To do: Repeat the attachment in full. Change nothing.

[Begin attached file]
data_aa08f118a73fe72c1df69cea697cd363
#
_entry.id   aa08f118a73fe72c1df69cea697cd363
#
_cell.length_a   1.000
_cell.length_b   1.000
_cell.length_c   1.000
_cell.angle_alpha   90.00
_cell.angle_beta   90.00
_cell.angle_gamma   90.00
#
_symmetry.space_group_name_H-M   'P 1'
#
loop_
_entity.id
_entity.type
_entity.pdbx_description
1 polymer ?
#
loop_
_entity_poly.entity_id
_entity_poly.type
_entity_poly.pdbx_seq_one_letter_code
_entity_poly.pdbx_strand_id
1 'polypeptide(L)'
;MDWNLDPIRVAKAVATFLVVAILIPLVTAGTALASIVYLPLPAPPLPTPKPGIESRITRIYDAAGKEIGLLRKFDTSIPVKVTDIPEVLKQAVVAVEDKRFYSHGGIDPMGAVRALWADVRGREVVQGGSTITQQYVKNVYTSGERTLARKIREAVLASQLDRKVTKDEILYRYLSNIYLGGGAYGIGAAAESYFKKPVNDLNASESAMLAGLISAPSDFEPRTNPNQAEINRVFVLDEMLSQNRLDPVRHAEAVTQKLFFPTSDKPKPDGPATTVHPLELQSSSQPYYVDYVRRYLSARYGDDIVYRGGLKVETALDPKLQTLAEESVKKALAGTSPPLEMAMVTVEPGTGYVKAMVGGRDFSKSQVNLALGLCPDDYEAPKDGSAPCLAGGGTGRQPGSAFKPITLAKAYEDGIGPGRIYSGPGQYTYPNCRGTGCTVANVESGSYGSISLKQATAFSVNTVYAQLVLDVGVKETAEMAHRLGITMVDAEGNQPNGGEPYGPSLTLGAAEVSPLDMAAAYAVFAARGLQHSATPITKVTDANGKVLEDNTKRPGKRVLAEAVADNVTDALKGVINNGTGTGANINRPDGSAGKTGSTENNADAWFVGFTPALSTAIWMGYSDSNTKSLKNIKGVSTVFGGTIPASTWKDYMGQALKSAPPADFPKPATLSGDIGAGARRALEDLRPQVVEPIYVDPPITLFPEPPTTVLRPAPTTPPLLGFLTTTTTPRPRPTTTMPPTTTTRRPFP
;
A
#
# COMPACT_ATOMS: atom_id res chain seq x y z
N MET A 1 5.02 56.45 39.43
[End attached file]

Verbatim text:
data_aa08f118a73fe72c1df69cea697cd363
#
_entry.id   aa08f118a73fe72c1df69cea697cd363
#
_cell.length_a   1.000
_cell.length_b   1.000
_cell.length_c   1.000
_cell.angle_alpha   90.00
_cell.angle_beta   90.00
_cell.angle_gamma   90.00
#
_symmetry.space_group_name_H-M   'P 1'
#
loop_
_entity.id
_entity.type
_entity.pdbx_description
1 polymer ?
#
loop_
_entity_poly.entity_id
_entity_poly.type
_entity_poly.pdbx_seq_one_letter_code
_entity_poly.pdbx_strand_id
1 'polypeptide(L)'
;MDWNLDPIRVAKAVATFLVVAILIPLVTAGTALASIVYLPLPAPPLPTPKPGIESRITRIYDAAGKEIGLLRKFDTSIPVKVTDIPEVLKQAVVAVEDKRFYSHGGIDPMGAVRALWADVRGREVVQGGSTITQQYVKNVYTSGERTLARKIREAVLASQLDRKVTKDEILYRYLSNIYLGGGAYGIGAAAESYFKKPVNDLNASESAMLAGLISAPSDFEPRTNPNQAEINRVFVLDEMLSQNRLDPVRHAEAVTQKLFFPTSDKPKPDGPATTVHPLELQSSSQPYYVDYVRRYLSARYGDDIVYRGGLKVETALDPKLQTLAEESVKKALAGTSPPLEMAMVTVEPGTGYVKAMVGGRDFSKSQVNLALGLCPDDYEAPKDGSAPCLAGGGTGRQPGSAFKPITLAKAYEDGIGPGRIYSGPGQYTYPNCRGTGCTVANVESGSYGSISLKQATAFSVNTVYAQLVLDVGVKETAEMAHRLGITMVDAEGNQPNGGEPYGPSLTLGAAEVSPLDMAAAYAVFAARGLQHSATPITKVTDANGKVLEDNTKRPGKRVLAEAVADNVTDALKGVINNGTGTGANINRPDGSAGKTGSTENNADAWFVGFTPALSTAIWMGYSDSNTKSLKNIKGVSTVFGGTIPASTWKDYMGQALKSAPPADFPKPATLSGDIGAGARRALEDLRPQVVEPIYVDPPITLFPEPPTTVLRPAPTTPPLLGFLTTTTTPRPRPTTTMPPTTTTRRPFP
;
A
#
# COMPACT_ATOMS: atom_id res chain seq x y z
N MET A 1 5.02 56.45 39.43